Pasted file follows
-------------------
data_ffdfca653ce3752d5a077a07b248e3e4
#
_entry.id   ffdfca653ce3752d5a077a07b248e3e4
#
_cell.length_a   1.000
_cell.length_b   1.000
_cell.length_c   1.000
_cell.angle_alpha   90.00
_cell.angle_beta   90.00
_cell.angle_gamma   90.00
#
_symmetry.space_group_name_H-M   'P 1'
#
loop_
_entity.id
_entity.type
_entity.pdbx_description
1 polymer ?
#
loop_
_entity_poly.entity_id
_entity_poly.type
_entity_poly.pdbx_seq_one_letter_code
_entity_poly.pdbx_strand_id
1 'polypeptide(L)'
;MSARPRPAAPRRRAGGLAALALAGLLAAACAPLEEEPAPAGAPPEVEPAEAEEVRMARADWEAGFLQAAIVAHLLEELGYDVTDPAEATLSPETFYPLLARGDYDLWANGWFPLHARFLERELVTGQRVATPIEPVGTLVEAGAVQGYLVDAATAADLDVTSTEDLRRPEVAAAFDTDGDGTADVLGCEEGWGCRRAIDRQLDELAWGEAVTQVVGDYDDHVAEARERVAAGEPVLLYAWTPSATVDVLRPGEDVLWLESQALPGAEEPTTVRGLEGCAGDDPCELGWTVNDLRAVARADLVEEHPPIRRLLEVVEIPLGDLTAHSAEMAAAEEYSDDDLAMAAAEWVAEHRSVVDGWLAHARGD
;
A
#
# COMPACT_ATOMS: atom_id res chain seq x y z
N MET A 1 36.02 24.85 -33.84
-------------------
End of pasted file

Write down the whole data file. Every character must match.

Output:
data_ffdfca653ce3752d5a077a07b248e3e4
#
_entry.id   ffdfca653ce3752d5a077a07b248e3e4
#
_cell.length_a   1.000
_cell.length_b   1.000
_cell.length_c   1.000
_cell.angle_alpha   90.00
_cell.angle_beta   90.00
_cell.angle_gamma   90.00
#
_symmetry.space_group_name_H-M   'P 1'
#
loop_
_entity.id
_entity.type
_entity.pdbx_description
1 polymer ?
#
loop_
_entity_poly.entity_id
_entity_poly.type
_entity_poly.pdbx_seq_one_letter_code
_entity_poly.pdbx_strand_id
1 'polypeptide(L)'
;MSARPRPAAPRRRAGGLAALALAGLLAAACAPLEEEPAPAGAPPEVEPAEAEEVRMARADWEAGFLQAAIVAHLLEELGYDVTDPAEATLSPETFYPLLARGDYDLWANGWFPLHARFLERELVTGQRVATPIEPVGTLVEAGAVQGYLVDAATAADLDVTSTEDLRRPEVAAAFDTDGDGTADVLGCEEGWGCRRAIDRQLDELAWGEAVTQVVGDYDDHVAEARERVAAGEPVLLYAWTPSATVDVLRPGEDVLWLESQALPGAEEPTTVRGLEGCAGDDPCELGWTVNDLRAVARADLVEEHPPIRRLLEVVEIPLGDLTAHSAEMAAAEEYSDDDLAMAAAEWVAEHRSVVDGWLAHARGD
;
A
#
# COMPACT_ATOMS: atom_id res chain seq x y z
N MET A 1 36.02 24.85 -33.84